He came out and went, as was his custom, to the Mount of Olives;
and the disciples followed him. When he reached the place,
he said to them, ‘Pray that you may not come into the time of trial.’
Then he withdrew from them about a stone’s throw,
knelt down, and prayed, ‘Father, if you are willing,
remove this cup from me;
yet, not my will but yours be done.’
and pray that you may not come into the time of trial.’
This Sunday. we will once again fill our sanctuaries with the sounds of music. As we are led with waving palms, the voices of choirs will lift our spirits to new heights – escorting us into the holiest of weeks. But before we break bread together; before we experience the travesty of justice going wrong; before we stand before the silence of the darkest night in history – let us return to the hill top right outside the east gate of Jerusalem by the Kidron Valley.
I remember sitting in this garden more than 15 years ago. The walk from the garden to the gate leading back into the city is not a long one. According to tradition, Jesus would go there to pray in the evenings during the Passover festival. Well this night, according to Luke, was no different, except we are given a glimpse of the burden Jesus carried. I can only imagine the disciples – it is a week of holy celebration. They have broken bread together and now they are disturbed and distressed. Jesus has talked about betrayal and denial a few verses earlier. Their minds must be spinning with confusion and apprehension – who can blame them for falling asleep? How often have you found yourself so emotionally exhausted that sleep becomes the only and natural escape for your body and mind? These Jesus followers are so spiritually exhausted, that even the simplest request to pray was more than they could sustain.
And then there’s Jesus. We follow him to a place “a stone’s throw” away – he clearly wants to be alone, but at the same time he wants to be near those he loves. It is here – in the privacy of this place- that one of the most powerful scenes in the Biblical narrative occurs. It is in this place that we are invited into the heart and mind of Jesus. It is here we are invited to witness the struggle and weight of it all. I imagine him thinking – is there another way Father? With his words, Jesus reminds us of the intimacy of that relationship. Jesus addresses that Father with the honesty of that intimate relationship.
Is there another way?
“….if you are willing, remove this cup from me.”
At this pivotal moment in his adult life, Jesus is on his knees asking God to consider another way. He gives voice to fear; he gives voice to ambivalence; he gives voice to the weight he carries.
How often have you and I found ourselves, metaphorically or physically, on our knees asking for the weight of our journey to be lifted? How often have we wanted God to change the road before us? How often have we, in desperation, negotiated with God – “if this…then I will do that”? How often have we found ourselves in the darkness of the night crying for another way? I know this to be true for me – as I have desperately wanted to redefine roads along my life path – whether the erasure of abuse; the life of a child lost at birth; the illness of a loved one and much more. I imagine this to be true for many of you as well. As I reflected the depth of this moment on the Mt. of Olives (also known as Gethsemane), I recalled the words of the song “I Only Want to Say” from the musical Jesus Christ Superstar. Even within the artistic liberties, the portrayal of this moment is beautifully articulated.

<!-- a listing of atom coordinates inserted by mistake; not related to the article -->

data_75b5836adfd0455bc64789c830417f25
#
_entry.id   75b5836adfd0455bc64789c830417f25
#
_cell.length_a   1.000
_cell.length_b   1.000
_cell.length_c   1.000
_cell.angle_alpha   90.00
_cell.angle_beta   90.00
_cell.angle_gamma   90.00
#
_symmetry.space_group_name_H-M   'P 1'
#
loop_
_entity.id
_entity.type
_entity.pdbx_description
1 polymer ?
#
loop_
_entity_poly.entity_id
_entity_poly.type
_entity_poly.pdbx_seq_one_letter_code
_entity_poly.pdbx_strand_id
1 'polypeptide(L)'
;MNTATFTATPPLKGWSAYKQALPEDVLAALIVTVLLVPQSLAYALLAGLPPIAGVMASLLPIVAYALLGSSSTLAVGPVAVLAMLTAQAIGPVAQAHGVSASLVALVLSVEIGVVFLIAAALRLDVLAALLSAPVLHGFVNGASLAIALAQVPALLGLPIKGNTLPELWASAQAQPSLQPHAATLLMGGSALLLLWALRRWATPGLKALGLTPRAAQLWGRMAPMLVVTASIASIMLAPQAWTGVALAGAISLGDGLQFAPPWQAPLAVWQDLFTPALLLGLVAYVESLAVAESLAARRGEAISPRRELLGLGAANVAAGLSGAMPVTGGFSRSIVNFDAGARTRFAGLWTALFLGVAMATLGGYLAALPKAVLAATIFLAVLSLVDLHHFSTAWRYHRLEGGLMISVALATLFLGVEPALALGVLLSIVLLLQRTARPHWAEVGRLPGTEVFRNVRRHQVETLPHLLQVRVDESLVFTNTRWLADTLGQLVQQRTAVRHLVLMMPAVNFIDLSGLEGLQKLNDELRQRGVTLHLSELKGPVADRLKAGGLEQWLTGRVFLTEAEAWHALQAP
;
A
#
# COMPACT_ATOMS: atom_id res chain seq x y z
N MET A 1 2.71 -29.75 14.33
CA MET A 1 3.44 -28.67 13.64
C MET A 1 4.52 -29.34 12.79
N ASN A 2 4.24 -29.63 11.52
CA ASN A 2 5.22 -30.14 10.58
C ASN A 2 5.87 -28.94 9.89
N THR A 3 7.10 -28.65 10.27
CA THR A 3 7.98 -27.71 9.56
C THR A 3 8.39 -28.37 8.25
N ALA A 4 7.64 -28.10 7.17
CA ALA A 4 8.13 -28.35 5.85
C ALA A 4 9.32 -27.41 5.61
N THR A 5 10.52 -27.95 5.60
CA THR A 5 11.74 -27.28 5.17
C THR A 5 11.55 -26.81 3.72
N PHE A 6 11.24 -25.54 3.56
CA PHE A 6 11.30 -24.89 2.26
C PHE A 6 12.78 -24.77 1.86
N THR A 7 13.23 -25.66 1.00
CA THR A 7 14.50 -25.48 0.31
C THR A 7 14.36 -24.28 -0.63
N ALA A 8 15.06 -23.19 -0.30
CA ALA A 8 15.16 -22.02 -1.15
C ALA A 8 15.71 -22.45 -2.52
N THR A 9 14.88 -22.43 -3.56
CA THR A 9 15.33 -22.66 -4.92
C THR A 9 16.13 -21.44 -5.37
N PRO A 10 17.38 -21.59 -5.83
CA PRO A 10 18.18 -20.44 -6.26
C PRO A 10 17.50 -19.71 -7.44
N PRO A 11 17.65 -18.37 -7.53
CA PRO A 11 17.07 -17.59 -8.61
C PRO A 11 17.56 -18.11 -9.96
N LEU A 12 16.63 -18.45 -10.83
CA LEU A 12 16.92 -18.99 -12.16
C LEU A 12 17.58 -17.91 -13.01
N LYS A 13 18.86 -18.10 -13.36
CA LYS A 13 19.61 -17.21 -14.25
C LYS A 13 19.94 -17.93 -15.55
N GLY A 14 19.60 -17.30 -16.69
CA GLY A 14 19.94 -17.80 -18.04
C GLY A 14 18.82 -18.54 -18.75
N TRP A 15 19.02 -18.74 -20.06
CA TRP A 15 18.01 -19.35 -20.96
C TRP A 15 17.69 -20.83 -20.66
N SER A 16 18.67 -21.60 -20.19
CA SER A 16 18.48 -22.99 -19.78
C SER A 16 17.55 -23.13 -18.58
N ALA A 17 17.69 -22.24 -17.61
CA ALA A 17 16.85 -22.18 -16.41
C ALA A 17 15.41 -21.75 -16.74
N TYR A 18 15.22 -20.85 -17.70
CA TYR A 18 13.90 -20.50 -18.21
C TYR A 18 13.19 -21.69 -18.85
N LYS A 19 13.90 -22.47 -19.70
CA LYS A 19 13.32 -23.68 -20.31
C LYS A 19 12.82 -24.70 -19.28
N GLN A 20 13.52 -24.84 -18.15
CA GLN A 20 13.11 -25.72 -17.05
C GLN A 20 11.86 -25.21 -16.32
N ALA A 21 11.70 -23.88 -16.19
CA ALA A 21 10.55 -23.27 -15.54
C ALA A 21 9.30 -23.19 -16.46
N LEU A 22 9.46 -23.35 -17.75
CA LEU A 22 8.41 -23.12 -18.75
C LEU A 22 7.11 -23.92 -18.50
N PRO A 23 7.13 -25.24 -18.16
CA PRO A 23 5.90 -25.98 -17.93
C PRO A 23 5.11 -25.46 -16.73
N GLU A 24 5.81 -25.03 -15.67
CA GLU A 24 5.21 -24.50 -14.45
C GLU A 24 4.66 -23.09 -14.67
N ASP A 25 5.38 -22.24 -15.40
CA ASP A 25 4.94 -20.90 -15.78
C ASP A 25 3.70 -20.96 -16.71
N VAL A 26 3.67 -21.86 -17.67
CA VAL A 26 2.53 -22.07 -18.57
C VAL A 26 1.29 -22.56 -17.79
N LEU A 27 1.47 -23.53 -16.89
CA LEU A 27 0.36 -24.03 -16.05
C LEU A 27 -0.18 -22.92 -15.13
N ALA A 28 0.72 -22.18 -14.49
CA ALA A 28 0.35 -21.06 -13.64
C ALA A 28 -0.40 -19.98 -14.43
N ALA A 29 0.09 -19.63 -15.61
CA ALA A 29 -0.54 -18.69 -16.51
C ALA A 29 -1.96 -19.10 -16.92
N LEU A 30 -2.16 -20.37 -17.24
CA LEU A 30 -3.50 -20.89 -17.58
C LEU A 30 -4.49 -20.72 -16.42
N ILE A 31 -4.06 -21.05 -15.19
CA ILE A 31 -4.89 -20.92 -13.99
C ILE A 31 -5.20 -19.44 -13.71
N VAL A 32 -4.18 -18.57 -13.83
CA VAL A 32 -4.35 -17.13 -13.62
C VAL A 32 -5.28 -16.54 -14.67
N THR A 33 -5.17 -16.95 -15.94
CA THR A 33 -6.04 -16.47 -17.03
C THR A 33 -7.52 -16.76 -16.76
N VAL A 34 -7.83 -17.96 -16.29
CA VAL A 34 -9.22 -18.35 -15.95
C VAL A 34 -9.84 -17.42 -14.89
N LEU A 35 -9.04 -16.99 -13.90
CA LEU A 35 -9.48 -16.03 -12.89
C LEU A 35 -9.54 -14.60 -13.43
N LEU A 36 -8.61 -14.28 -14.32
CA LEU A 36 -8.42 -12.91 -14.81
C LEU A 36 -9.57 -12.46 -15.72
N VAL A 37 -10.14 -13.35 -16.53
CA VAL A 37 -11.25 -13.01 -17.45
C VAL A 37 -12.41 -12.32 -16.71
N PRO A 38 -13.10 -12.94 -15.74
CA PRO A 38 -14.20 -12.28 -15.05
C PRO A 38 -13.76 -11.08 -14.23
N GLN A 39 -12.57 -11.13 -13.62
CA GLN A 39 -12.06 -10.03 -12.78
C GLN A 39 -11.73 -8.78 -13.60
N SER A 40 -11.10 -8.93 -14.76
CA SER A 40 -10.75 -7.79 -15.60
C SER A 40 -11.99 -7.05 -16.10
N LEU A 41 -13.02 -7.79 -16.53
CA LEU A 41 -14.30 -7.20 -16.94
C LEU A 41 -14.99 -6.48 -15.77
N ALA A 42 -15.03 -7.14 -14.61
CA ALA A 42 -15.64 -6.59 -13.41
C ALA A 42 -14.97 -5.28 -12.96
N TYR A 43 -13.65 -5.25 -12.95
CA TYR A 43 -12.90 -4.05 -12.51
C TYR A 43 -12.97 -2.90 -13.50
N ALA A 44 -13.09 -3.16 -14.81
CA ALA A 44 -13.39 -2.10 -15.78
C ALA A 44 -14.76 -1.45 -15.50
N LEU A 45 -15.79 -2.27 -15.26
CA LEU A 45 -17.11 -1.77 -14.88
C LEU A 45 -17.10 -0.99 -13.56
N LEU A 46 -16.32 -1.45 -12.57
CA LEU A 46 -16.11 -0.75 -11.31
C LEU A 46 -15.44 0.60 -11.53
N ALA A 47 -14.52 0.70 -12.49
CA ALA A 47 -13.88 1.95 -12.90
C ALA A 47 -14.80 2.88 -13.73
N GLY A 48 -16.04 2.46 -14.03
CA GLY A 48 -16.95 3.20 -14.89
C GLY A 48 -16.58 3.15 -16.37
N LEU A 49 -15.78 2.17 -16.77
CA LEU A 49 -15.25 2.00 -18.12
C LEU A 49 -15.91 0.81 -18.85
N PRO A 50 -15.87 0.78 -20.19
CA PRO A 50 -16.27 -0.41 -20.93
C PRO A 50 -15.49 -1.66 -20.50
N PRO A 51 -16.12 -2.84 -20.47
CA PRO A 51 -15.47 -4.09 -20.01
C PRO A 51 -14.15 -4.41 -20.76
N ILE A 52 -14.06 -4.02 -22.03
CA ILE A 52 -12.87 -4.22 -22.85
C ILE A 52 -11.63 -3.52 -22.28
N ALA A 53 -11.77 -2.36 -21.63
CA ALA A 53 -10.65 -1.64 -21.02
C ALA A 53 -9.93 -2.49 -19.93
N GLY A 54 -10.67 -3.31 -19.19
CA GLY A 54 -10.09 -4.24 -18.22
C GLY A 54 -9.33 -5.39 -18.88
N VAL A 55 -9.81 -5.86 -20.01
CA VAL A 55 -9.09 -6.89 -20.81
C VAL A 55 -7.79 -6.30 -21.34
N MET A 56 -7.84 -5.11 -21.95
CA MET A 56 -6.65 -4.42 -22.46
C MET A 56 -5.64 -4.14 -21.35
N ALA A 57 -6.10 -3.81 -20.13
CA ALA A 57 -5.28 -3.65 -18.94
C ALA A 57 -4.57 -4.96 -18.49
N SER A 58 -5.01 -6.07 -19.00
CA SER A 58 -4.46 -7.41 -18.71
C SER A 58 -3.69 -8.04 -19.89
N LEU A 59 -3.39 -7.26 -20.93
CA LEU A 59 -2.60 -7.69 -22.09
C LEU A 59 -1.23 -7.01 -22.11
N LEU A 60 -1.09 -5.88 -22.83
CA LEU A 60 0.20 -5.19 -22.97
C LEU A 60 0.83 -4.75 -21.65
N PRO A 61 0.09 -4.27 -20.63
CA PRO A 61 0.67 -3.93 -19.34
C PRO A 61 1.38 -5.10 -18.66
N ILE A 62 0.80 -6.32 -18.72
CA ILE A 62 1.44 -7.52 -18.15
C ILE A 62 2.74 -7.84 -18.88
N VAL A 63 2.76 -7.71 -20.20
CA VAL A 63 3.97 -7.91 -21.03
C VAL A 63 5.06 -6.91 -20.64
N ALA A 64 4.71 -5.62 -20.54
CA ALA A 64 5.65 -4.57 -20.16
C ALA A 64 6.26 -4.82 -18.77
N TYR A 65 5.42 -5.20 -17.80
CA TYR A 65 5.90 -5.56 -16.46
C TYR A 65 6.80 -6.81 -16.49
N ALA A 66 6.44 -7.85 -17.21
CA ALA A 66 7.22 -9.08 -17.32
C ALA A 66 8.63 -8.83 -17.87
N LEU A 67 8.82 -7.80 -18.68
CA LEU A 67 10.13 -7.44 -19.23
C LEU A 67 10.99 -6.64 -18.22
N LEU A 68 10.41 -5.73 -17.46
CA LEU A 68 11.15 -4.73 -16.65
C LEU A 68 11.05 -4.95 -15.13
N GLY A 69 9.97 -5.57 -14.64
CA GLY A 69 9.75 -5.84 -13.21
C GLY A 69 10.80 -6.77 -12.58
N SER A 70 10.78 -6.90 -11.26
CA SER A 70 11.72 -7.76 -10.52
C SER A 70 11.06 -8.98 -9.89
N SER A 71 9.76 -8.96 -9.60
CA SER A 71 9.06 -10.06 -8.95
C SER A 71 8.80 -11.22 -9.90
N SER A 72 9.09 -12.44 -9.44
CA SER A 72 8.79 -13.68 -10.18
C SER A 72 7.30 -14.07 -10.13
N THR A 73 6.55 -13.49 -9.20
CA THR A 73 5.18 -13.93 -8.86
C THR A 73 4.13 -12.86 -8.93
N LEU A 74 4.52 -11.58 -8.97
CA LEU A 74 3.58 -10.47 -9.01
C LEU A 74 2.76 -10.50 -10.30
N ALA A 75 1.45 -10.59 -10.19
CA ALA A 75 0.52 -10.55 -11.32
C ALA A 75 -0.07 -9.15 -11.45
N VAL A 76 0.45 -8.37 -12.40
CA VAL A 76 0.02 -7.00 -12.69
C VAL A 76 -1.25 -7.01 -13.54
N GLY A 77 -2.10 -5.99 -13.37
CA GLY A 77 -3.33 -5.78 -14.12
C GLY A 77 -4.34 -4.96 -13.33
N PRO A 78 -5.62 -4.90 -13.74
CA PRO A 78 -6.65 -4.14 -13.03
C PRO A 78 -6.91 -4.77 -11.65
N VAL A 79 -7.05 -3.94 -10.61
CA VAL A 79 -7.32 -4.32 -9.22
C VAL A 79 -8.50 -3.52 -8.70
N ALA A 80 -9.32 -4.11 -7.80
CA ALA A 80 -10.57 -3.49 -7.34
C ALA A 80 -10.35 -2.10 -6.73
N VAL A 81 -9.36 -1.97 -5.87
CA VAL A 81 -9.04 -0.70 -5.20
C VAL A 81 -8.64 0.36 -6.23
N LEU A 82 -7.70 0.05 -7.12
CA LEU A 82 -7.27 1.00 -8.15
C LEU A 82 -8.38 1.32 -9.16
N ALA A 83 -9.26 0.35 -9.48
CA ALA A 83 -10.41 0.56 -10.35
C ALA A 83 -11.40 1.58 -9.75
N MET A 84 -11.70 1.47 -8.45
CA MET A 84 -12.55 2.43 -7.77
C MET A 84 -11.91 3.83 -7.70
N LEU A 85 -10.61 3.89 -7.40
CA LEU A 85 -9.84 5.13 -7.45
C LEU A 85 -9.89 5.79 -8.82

“I only want to say if there is a way
Take this cup away from me
For I don’t want to taste its poison
Feel it burn me, I have changed
I’m not as sure as when we started
Then I was inspired, now I’m sad and tired
Listen, surely I’ve exceeded expectations
Tried for three years, seems like thirty
Could you ask as much from any other man?
I find so much comfort in this moment of personal struggle in the life of Jesus. As a teenager, I had a color-by-number picture in my room of this ‘Jesus kneeling moment.’ Today I understand what I intuitively understood then. I have gained much strength from this window into Jesus’ heart and mind. It reminds me and us over and over again that the desire to unburden ourselves is also part of our spiritual journey. It reminds us that the ultimate gift of this moment is not that our burden is lifted – but that we are given the strength to continue the journey – not allowing the weight of the burden to define who we are. If we read further into this story in the Gospel of Luke – this strength is received from an angel. In our lives today, our strength is received by the Holy Spirit who breathes life and courage into our hearts and minds so that our actions will not be defined by our fears and temptations, but by a spirit of courage, endurance and hope against what often feels like unimaginable odds.
The final words of the song in Jesus Christ Super Star are poignant… I am providing the link to the 1973 performance and interpretation by Ted Neeley who played Jesus in both Broadway production and movie. It is but one artistic interpretation – but it makes us reflect deeply. I invite you to listen….
God, Thy will is hard but You hold every card
I will drink Your cup of poison
Nail me to Your cross and break me
Bleed me, beat me, kill me, take me now
Before I change my mind
May the reality and significance of this moment in the life of our Lord find a home in our hearts and minds as we again begin the walk through the streets of Jerusalem – to the foot of the cross. I encourage us to allow ourselves the time to experience the weight, pain and the darkness of what is before us. May we not too quickly dismiss it – before we rush to the empty tomb and the light of the resurrection.
Trusting always in the power of that light that is always with us… to the end of the days. Blessed Holy Week!